This week President Trump called for review of President Obama’s Clean Power Plan.  The controversial Clean Power Plan established carbon pollution standards and requires the states to create and enact plans to reach these emission targets.  At the ceremony where President Trump signed this executive order, Trump told miners present that this executive action means they are “going back to work.”  Trump’s statements have come under attack because they “den[y] economic realities.”  The demand for coal has slowed because of the availability of less expensive and cleaner burning natural gas and increasingly affordable alternative energy sources.  Automation of coal jobs has also lead to decreased employment in the industry.  These market conditions suggest that even if Trump is successful in rolling back the Clean Power Plan, the coal jobs that President Trump has promised to revive will not be returning to historic highs.  Read more about the impact of the Clean Power Plan on jobs from OnLabor here.

In international news, the New York Times published a piece highlighting legislation in Iceland that would require employers to show that they are paying men and women equally.  Despite having equal pay laws on the books for the past fifty years, government figures suggest that Icelandic women earn 14 percent to 20 percent less than men.  Although Icelandic companies have embraced voluntary measures to decrease the gender wage gap, they have been resistant to mandatory measures.  The legislation would require the country’s largest companies and government agencies to be audited beginning in 2018 and receive certificates of compliance with pay parity rules from auditors.  Businesses with more than 25 employees would have until 2022 to conform to the law’s requirements.  Read more here.

Today’s News & Commentary — March 20, 2017

While President Trump has launched a campaign against undocumented immigrants, his administration has not spoken out about the employers who hire them, notes the New York Times in an editorial today. Faulty enforcement and high evidentiary hurdles make holding employers accountable difficult. The Times faults the administration’s one-sided focus on demonizing immigrants while not providing a path to citizenship and putting money into (controversial) solutions to verify employment eligibility, like E-Verify.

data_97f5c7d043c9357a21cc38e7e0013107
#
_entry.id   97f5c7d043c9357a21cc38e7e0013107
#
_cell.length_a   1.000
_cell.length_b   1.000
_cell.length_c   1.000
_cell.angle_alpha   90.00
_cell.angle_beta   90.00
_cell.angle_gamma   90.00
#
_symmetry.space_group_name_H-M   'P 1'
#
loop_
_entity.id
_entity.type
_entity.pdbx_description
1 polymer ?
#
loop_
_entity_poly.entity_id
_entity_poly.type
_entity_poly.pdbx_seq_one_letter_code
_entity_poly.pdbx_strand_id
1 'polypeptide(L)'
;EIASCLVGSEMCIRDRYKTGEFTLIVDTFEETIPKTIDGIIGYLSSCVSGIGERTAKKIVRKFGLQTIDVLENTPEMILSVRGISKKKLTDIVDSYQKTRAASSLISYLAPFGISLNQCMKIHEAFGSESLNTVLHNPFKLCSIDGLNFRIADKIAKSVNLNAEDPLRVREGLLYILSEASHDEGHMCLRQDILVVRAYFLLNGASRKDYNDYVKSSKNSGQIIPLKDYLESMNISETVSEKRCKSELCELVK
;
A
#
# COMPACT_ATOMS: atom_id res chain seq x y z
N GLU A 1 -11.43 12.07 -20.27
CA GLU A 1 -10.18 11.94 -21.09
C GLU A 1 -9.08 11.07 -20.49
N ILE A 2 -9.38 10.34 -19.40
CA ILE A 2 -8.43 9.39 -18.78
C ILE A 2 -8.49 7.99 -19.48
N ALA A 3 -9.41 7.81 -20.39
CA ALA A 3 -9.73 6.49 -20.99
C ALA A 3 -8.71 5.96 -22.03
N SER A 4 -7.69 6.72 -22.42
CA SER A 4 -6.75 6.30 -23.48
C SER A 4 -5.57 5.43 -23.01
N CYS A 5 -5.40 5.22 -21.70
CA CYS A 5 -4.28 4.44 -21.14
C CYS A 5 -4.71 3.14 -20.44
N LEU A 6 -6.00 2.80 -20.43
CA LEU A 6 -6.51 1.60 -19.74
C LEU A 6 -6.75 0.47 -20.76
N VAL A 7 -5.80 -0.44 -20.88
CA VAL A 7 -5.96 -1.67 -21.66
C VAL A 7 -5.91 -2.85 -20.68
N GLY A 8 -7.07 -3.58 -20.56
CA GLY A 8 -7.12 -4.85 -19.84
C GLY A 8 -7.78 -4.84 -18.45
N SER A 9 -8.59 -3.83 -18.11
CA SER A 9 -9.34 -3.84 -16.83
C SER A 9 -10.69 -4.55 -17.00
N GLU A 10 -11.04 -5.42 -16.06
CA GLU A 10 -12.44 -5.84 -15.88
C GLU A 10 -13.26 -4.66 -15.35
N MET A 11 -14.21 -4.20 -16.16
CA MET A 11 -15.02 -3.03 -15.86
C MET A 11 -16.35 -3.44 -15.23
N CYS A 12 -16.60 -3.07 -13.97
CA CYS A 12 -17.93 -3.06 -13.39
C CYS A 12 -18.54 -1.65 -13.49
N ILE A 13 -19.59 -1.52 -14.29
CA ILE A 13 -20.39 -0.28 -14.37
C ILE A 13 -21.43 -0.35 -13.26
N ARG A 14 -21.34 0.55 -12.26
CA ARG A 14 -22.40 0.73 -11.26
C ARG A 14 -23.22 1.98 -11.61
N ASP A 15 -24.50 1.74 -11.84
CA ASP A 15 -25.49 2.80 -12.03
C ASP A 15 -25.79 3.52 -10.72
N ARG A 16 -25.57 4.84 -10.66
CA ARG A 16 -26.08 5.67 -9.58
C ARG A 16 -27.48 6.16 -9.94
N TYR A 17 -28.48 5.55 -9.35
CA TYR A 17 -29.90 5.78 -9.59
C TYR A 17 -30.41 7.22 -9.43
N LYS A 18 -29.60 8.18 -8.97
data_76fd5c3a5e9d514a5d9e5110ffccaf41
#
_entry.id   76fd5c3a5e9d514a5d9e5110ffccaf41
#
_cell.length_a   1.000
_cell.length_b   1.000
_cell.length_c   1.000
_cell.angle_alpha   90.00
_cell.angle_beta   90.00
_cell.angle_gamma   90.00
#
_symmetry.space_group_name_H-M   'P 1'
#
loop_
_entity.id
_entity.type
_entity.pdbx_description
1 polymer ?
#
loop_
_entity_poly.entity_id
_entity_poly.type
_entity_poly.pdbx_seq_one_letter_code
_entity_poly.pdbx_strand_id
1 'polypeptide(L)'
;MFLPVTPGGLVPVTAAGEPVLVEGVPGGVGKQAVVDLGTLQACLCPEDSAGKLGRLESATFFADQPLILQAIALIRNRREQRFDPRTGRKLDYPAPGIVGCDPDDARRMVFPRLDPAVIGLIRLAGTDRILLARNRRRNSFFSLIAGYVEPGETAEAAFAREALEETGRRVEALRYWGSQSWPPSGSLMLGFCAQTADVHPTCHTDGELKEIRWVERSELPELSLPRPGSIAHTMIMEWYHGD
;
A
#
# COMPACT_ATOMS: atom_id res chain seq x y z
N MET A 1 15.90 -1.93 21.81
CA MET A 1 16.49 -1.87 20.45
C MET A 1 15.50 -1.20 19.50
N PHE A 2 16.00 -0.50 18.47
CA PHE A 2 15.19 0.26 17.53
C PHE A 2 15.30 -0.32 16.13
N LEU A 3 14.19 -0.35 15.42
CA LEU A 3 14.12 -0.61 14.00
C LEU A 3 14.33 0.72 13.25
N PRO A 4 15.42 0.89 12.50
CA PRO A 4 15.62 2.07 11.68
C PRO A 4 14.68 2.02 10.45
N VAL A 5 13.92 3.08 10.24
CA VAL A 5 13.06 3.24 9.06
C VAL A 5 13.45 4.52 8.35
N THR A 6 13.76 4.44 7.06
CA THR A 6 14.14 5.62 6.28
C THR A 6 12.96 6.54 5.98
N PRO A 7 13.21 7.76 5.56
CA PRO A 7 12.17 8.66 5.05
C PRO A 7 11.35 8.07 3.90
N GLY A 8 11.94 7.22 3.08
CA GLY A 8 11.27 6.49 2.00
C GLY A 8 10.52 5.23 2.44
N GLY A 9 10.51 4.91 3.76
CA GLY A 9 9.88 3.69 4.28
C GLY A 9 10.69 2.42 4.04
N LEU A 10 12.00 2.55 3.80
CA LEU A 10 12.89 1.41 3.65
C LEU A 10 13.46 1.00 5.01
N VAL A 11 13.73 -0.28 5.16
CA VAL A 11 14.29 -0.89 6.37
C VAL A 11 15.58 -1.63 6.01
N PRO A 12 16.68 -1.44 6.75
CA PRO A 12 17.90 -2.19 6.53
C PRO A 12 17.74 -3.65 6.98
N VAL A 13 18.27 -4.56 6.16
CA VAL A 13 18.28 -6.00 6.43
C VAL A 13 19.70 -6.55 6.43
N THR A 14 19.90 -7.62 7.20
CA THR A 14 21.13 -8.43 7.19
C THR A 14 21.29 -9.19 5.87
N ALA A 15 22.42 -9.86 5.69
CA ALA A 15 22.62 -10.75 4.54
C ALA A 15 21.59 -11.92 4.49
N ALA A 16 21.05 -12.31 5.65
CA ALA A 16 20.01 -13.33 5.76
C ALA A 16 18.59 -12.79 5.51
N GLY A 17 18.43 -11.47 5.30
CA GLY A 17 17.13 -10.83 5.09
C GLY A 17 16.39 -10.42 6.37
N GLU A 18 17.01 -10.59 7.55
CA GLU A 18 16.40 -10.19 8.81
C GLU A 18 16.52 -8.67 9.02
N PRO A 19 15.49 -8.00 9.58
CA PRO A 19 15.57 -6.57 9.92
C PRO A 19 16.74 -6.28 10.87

Trump’s push to bring back coal jobs (“a delusion,” according to the New York Times in a separate editorial) is prompting Republican legislatures in coal country to reenact looser mine safety laws. Some lawmakers claim that the “federal government can do the inspections just as well as the states”—a seemingly out-of-character stance, until one looks at the current federal government, which has no interest in regulating coal companies and plans to cut the Department of Labor budget by 21%. Other legislatures are passing laws that cut down on annual safety checks (in exchange for a “‘safety analysis’ based on conversations with miners”) and proposing bills that lower standards.

A former law student of Neil Gorsuch claims that the Supreme Court nominee implied that women manipulate companies during interviews to gain maternity benefits, according to NPR. The former student wrote a letter detailing her class experience to Senate Judiciary Committee leaders, which was posted by the National Employment Lawyers Association and the National Women’s Law Center last night.

Labor secretary nominee Alex Acosta will be heard before the Senate HELP Committee this Wednesday, reports The Hill. Acosta, whose hearing was delayed once already, hasn’t faced the same level of criticism as former nominee Andy Puzder. Many are eager to learn more about the Labor tap, who has managed to avoid the spotlight and is a “blank page on policy,” according to the Wall Street Journal.